On top of that, we get the documentary frame, the adventure of getting Marie's story. Hutchinson splits himself into two goofball film students, Miguel and Nathan, who choose Marie's crusade as the subject for their joint school project. Juan Carlos Piedrahita as Miguel and Bob Glahn as Nathan give a grungy, quixotic edge to the filmmakers' journey to Mizzou, disclosing an amusing amount of greenness as Miguel fires questions and operates the camera while Nathan holds a boom mike and kibitzes.

Frank Dominguez and Delia Rabah are Marie's parents in the flashbacks that form the sinew of her story, staunchly middle class without surrendering their ethnicity. Cristina Layana is Danielle, the illegal who treads on eggshells, and Elena Mateus is her best friend Isabel, able to pursue her dream of becoming a dancer -- and trying not to feel guilty about it.

Christy Edney and Jonavan Adams complete the mix as La Migra, neither brutal nor totally heartless. Just morally rigid upholders of the law.

Limbo may not succeed in altering Marie Gonzalez' future -- or even CP's admissions policy. But it is undoubtedly an awakening, galvanizing event for Charlotte's Hispanic community and a watershed for the local theater scene. Kudos to our Arts & Science Council for supporting it with grant money.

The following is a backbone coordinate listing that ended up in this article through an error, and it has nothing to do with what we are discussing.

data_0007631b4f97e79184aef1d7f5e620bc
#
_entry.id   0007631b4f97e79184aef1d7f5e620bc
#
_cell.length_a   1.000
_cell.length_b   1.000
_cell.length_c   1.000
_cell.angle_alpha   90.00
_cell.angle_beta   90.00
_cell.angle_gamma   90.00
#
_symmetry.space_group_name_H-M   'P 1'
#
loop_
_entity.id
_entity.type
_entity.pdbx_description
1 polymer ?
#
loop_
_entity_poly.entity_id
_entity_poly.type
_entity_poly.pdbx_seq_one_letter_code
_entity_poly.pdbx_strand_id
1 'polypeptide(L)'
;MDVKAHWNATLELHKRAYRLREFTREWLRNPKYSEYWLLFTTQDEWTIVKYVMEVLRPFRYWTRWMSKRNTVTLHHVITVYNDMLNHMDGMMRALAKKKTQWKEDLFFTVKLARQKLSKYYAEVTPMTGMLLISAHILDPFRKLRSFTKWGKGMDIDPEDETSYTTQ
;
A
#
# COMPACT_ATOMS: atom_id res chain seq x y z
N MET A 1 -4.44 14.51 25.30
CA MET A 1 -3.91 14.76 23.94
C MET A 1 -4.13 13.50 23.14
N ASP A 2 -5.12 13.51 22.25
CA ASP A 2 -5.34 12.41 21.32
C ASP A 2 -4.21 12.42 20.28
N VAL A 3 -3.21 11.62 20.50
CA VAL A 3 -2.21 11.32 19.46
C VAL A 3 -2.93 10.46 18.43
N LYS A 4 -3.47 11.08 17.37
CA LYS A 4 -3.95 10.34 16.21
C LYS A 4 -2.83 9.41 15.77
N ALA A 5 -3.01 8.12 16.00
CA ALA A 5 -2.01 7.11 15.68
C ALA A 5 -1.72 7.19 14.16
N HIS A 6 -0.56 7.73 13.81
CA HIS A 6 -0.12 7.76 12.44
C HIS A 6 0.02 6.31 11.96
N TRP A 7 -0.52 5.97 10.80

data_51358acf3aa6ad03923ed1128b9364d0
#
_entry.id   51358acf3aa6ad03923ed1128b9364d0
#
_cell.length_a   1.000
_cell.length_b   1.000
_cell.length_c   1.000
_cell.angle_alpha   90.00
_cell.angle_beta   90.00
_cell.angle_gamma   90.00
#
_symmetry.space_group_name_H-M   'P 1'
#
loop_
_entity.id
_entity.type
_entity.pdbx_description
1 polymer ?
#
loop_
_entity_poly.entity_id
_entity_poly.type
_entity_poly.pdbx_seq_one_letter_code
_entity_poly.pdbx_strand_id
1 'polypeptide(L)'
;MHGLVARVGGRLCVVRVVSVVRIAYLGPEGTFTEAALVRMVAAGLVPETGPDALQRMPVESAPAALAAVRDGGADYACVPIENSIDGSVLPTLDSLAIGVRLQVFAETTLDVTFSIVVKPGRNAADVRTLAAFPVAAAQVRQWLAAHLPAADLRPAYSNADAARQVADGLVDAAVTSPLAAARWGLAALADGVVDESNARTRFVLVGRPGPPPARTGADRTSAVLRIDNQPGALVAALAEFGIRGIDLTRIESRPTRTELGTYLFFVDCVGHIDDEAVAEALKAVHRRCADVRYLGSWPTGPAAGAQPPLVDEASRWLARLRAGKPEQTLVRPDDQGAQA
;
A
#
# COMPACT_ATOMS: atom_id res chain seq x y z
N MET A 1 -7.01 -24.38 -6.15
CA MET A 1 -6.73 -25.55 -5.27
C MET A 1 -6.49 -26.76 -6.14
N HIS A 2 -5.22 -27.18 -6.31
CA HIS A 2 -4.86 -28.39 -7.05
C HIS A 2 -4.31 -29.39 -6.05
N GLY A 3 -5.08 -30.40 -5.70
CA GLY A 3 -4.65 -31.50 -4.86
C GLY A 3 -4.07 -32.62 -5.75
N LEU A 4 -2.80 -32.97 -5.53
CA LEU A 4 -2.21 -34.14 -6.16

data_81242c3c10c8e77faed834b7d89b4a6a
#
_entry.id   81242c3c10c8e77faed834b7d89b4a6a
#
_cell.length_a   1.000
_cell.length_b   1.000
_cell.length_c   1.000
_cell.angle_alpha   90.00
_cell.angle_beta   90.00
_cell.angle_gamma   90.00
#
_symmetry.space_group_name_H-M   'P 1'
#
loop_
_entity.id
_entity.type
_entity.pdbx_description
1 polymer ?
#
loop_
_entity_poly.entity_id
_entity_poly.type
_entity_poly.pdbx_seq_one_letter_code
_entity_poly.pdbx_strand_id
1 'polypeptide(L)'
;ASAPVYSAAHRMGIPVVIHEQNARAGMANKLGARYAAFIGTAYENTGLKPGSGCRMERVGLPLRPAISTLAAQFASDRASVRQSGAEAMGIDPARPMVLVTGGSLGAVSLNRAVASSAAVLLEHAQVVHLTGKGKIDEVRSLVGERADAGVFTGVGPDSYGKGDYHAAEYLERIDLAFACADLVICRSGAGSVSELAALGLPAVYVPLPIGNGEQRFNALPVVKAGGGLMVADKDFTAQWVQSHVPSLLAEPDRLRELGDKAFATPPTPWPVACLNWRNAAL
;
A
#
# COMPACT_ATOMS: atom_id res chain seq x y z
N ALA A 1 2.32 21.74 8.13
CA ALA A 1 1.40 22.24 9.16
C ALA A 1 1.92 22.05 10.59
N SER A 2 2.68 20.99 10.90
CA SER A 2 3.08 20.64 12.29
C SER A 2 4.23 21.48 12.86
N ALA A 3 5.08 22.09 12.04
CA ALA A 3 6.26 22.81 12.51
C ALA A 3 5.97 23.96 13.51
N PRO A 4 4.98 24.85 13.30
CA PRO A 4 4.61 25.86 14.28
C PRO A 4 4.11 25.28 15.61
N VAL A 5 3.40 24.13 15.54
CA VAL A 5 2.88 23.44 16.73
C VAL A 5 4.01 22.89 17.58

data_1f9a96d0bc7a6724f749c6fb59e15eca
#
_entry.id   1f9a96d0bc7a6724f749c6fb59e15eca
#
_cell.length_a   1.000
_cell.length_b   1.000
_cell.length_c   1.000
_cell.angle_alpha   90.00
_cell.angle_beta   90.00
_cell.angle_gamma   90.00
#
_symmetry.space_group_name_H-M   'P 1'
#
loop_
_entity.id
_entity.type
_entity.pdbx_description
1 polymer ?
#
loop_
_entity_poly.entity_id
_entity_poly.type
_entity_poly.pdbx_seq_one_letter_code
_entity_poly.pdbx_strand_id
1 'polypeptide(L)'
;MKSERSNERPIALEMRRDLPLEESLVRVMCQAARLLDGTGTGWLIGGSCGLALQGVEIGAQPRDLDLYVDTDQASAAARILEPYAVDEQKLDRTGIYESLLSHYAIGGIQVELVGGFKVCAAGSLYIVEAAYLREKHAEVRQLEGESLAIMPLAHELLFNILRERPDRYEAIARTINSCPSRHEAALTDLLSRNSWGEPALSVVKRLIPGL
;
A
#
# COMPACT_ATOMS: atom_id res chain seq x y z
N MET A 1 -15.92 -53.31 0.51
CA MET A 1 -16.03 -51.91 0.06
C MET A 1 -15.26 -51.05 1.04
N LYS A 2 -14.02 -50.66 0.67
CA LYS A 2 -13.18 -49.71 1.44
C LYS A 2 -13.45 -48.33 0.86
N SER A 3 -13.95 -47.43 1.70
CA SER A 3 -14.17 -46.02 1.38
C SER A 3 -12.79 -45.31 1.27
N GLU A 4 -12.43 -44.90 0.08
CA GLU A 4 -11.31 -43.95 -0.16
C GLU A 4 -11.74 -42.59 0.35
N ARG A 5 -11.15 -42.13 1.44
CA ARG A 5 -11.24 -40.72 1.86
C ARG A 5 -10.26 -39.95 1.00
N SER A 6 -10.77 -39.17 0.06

Shakespeare Carolina is rolling into the rep part of their season with some encouraging momentum. Richard III is SC's best production at Theatre Charlotte in the two summers that they've been there.

The reason can be expressed in two words: Hank West. From the moment he first appears -- with alarming malignity, thanks in part to Cyd Knight's lighting -- we know that we're in for a wild ride. Dressing the guys in camo and giving the four key women more than their usual emphasis, director Chris O'Neill is working with a strong concept and firm convictions.

As a surgeon, O'Neill is not so nifty. Ricky 3 would be a full 475 lines longer than Lear if he didn't operate. So you might experience vertigo trying to keep track of all the men the royal women are bemoaning, castigating and cursing.

But what exquisite bemoaning we get from Carrie Anne Hunt as Lady Anne, for whom marriage to Richard is an ultimate humiliation -- and an only choice. Castigations from Iesha Hoffman as the Duchess of York and Karen Surprise as Queen Elizabeth crackle with spite. As for the mighty curses delivered by Stephanie Howieson as Queen Margaret, I'd lock her in a tower myself if it could ensure that the Concord resident would deliver more of her thunderbolts in Charlotte.

It's the twisted physicality of the humpbacked monster that West does best -- and the nonchalant arrogance of Richard's command. Brian Willard has some excellent moments as Buckingham, the kingmaker who fatally wavers in his loyalty, and Tom Ollis seems to be having a blast in multiple roles, most conspicuously as the bloodthirsty axman Ratcliffe.

Nick Iammatteo as Richmond is satisfyingly stirring as he delivers his inspirational oration before the climactic battle even if it sounds like Sinatra has wandered onto Bosworth Field. Truth is, there's a whiff of Tennessee Williams coming from West's side of the battle lines.